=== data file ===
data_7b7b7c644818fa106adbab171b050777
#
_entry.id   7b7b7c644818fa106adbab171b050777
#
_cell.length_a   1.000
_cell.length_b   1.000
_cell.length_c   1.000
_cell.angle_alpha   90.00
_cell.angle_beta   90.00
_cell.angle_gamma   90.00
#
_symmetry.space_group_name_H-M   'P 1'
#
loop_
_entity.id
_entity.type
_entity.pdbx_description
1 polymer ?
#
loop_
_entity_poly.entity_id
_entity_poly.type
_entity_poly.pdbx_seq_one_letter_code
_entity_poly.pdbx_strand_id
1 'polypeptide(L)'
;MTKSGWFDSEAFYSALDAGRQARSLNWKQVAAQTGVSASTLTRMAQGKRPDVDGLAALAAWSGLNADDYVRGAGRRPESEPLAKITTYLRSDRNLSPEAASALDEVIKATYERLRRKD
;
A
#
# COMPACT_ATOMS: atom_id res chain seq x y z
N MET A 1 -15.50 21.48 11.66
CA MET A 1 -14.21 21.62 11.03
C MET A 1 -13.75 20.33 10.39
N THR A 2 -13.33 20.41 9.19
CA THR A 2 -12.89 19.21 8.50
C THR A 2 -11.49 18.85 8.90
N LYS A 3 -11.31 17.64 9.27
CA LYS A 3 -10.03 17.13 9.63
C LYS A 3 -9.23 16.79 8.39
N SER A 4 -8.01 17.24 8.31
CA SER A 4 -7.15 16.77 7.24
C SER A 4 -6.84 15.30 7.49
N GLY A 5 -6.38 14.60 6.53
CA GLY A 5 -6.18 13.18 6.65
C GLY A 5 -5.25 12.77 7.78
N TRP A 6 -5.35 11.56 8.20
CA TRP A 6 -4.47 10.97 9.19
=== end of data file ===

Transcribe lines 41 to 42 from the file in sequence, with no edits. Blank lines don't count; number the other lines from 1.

CA SER A 4 -7.15 16.77 7.24
C SER A 4 -6.84 15.30 7.49